Saturday, 25 June 2011

Harvington Hall

Yesterday, Anna and I went to visit Harvington Hall in Worcestershire, near Kidderminster (and fairly near Birmingham).

A fascinating Elizabethan moated manor house, it is particularly important to Catholics as a testament to our fore-fathers' commitment to their Faith.

The Pakington family, who lived there, clung to their Faith at a time when it was considered treasonous to do so. Not only that, they set the house up as a Mass centre and safe-house for Catholic Priests. Any priest found would have been executed, and anyone found hiding a priest would also have been executed.

Therefore, the Pakingtons had several priest hiding holes built ingeniously into the structure of the building, and it is these which are of course the highlight of any visit. Some are up chimneys, some under floorboards, one under a staircase (two of the stairs lift away) and the most ingenious was behind a bookcase, and then behind a pivoted beam (which could be bolted from the inside when the hole was occupied).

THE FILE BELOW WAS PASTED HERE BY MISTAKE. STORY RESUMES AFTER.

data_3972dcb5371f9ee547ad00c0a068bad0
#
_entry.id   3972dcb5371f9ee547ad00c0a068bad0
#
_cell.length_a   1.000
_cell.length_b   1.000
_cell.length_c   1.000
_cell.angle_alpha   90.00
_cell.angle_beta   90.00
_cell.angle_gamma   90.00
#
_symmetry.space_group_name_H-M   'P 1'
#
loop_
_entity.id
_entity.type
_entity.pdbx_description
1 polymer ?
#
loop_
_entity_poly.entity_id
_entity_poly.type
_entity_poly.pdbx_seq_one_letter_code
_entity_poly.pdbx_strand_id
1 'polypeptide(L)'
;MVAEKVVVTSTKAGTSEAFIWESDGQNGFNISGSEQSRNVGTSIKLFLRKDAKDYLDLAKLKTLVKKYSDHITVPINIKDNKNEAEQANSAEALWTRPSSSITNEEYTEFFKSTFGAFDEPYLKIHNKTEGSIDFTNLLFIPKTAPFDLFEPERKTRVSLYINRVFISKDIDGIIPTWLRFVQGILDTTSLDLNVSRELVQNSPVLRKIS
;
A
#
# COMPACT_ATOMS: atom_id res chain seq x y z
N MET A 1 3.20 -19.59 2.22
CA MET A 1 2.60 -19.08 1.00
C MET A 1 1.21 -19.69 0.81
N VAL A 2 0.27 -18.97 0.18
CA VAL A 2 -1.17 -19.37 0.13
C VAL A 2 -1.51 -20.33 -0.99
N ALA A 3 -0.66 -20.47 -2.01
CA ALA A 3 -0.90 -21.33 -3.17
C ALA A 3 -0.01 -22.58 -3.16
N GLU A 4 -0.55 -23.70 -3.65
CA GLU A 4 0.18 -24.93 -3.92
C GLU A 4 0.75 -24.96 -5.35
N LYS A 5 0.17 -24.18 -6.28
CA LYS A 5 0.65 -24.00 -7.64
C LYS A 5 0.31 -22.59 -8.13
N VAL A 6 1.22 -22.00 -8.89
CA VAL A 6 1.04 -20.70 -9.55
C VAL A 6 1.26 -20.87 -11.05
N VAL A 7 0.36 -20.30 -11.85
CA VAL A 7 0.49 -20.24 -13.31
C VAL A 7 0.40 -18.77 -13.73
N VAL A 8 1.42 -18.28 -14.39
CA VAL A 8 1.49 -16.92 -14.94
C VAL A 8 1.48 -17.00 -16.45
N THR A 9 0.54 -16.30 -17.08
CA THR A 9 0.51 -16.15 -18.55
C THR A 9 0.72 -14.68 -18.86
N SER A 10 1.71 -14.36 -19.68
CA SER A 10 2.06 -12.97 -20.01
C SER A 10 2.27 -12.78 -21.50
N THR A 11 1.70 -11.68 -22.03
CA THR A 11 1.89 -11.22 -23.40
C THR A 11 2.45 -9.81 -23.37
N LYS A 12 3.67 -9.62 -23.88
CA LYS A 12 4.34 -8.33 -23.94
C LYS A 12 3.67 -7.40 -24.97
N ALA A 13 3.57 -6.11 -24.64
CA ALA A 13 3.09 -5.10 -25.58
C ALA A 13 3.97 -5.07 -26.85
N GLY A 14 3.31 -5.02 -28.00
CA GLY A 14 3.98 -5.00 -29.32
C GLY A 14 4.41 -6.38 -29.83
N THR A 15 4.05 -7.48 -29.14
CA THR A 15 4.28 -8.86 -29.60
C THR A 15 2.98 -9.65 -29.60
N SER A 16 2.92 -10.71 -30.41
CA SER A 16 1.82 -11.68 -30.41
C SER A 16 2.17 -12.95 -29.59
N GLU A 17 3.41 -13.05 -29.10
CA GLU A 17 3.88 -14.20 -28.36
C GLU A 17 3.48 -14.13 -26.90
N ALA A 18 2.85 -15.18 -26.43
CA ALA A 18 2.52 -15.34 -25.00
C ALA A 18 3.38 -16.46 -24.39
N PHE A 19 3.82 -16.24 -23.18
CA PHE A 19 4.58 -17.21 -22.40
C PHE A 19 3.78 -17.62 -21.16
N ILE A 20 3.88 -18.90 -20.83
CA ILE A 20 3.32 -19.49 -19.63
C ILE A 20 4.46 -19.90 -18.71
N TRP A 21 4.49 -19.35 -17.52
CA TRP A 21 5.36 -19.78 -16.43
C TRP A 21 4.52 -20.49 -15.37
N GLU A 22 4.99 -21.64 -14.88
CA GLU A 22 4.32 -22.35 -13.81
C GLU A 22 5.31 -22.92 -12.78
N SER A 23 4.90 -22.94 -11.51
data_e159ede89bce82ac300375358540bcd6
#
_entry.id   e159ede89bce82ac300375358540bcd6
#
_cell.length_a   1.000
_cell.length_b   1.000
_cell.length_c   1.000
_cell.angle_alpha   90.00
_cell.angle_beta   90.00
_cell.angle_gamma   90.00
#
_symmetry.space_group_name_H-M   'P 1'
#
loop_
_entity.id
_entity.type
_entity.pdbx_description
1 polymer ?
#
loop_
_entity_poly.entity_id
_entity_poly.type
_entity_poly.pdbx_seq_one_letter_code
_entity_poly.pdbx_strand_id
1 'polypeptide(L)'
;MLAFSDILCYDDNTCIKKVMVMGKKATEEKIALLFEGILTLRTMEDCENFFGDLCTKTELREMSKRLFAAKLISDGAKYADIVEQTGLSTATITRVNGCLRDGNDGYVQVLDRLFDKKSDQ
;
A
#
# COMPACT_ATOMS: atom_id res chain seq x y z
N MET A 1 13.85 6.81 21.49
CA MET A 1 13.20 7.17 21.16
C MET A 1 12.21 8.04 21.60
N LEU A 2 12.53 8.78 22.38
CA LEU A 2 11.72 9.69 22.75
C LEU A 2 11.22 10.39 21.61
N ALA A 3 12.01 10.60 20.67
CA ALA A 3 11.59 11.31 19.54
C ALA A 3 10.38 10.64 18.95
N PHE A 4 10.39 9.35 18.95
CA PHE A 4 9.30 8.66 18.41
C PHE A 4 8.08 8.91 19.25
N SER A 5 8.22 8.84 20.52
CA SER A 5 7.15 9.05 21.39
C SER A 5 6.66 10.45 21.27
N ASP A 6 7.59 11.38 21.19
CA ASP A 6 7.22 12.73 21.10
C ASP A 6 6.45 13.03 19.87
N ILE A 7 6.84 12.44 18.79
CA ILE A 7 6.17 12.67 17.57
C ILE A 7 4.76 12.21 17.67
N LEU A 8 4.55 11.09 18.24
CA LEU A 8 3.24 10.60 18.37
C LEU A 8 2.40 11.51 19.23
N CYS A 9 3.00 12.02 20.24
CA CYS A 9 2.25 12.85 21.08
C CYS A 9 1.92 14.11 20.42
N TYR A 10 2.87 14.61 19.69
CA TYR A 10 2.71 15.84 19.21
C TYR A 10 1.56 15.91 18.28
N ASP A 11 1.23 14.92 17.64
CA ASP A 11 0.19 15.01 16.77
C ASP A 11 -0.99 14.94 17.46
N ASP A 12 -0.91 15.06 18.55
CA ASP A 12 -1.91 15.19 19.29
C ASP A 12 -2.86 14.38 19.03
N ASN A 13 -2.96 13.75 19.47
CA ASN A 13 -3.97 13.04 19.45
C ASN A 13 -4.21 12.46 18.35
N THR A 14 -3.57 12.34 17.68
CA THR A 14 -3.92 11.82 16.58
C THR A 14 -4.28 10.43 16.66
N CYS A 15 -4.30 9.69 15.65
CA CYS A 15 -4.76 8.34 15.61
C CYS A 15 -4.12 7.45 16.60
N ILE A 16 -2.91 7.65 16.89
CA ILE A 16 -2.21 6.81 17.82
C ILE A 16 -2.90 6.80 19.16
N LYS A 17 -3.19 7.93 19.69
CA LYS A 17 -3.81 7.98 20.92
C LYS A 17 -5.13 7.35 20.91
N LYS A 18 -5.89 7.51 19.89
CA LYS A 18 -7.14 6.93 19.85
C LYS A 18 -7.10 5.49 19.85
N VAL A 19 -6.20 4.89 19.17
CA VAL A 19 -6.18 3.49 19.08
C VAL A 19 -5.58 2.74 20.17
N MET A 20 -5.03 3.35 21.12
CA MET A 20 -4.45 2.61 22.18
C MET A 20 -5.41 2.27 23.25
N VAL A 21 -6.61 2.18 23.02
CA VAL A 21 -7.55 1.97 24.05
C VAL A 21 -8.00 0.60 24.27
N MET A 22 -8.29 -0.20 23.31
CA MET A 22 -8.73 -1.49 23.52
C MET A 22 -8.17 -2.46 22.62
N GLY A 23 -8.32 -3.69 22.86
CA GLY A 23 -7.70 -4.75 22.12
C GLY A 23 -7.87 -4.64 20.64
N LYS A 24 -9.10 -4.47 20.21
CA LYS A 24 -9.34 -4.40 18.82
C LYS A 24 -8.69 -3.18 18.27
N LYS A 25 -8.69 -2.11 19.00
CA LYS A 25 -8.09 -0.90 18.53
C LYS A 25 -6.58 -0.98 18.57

The house now belongs to the Archdiocese of Birmingham, and a couple of Archbishops, recognising its importance, have invested in restoring it.

It is well worth making a considerable journey to see.

We were particularly delighted to meet there, quite by chance (or Grace, I suppose in Catholic theology) our old friends Jack and Nuala Scarisbrick, the founders and mainstays of Life.


Patricius said...

I was very young when I first visited Harvington Hall and have returned occasionally. I don't think it can be beaten for the number and quality of its priest hiding holes- the pivoted beam hide is surely deserving of an award! It is also surprising how many recusant houses with hides there were along the southern margins of Birmingham, Baddesley Clinton and Coughton Court(both in Warwickshire) survive and are in the care of the National Trust. Sadly Hindlip House just north of Worcester where Fr Garnet and Blessed Edward Oldcorne were arrested- after having survived a week undiscovered- burned down early in the nineteenth century. I certainly agree. Harvington Hall is well worth a journey!

Ben Trovato said...


I first visited at the age of 12; this was only my second visit, some 38 years later... They've done a lot of work in it in the interim (under Archbishop Couve de Murville, I understand).

We went to Coughton Court last year (also worth a visit) and will go to Baddesley Clinton next time we're in those parts...